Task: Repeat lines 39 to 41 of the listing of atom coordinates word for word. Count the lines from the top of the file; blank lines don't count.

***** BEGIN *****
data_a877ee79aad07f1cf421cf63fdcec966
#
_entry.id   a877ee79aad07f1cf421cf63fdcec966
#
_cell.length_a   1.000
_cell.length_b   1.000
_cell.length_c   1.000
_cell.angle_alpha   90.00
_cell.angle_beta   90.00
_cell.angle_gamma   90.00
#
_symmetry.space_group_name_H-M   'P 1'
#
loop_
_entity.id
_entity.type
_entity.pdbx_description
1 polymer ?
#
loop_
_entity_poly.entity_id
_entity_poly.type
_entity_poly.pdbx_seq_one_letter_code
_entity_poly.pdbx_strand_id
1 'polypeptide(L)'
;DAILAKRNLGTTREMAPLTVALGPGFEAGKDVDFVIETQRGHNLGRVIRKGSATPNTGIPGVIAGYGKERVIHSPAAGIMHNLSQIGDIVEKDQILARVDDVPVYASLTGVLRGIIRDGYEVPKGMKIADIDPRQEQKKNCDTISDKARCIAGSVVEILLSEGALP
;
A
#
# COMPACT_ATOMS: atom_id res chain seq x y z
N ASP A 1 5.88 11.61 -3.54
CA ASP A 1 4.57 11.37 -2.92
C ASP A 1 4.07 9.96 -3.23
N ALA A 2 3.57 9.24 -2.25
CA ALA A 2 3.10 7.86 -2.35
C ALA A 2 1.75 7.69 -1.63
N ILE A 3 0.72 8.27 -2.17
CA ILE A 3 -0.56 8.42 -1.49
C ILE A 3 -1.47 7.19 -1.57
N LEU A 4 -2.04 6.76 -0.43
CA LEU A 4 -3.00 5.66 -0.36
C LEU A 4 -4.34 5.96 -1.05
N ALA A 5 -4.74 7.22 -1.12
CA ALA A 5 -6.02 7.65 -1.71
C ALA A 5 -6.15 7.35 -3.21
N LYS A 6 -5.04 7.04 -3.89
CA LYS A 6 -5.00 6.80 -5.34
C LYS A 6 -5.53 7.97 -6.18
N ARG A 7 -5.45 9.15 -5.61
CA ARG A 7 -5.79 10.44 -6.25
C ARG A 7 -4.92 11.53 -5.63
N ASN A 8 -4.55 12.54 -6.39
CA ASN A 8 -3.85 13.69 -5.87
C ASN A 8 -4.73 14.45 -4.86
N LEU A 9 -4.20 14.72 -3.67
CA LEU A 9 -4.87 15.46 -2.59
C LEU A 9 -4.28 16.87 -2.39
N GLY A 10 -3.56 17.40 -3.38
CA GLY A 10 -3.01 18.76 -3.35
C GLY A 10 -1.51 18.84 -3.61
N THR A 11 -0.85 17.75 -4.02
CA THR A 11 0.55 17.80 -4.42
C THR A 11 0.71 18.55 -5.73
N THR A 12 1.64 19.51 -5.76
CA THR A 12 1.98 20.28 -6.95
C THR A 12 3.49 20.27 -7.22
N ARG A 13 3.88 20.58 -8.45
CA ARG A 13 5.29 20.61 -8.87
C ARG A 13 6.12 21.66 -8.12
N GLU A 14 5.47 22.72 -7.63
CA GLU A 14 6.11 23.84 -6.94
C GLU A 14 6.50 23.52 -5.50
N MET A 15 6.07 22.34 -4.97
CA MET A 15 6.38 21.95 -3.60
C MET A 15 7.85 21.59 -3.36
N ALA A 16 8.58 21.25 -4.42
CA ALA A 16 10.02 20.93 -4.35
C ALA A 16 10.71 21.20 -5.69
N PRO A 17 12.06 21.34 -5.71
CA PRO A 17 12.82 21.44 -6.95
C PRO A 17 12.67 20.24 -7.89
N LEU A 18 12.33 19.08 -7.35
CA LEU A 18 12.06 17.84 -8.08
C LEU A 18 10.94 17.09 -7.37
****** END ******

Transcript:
C ILE A 3 -1.47 7.19 -1.57
N LEU A 4 -2.04 6.76 -0.43
CA LEU A 4 -3.00 5.66 -0.36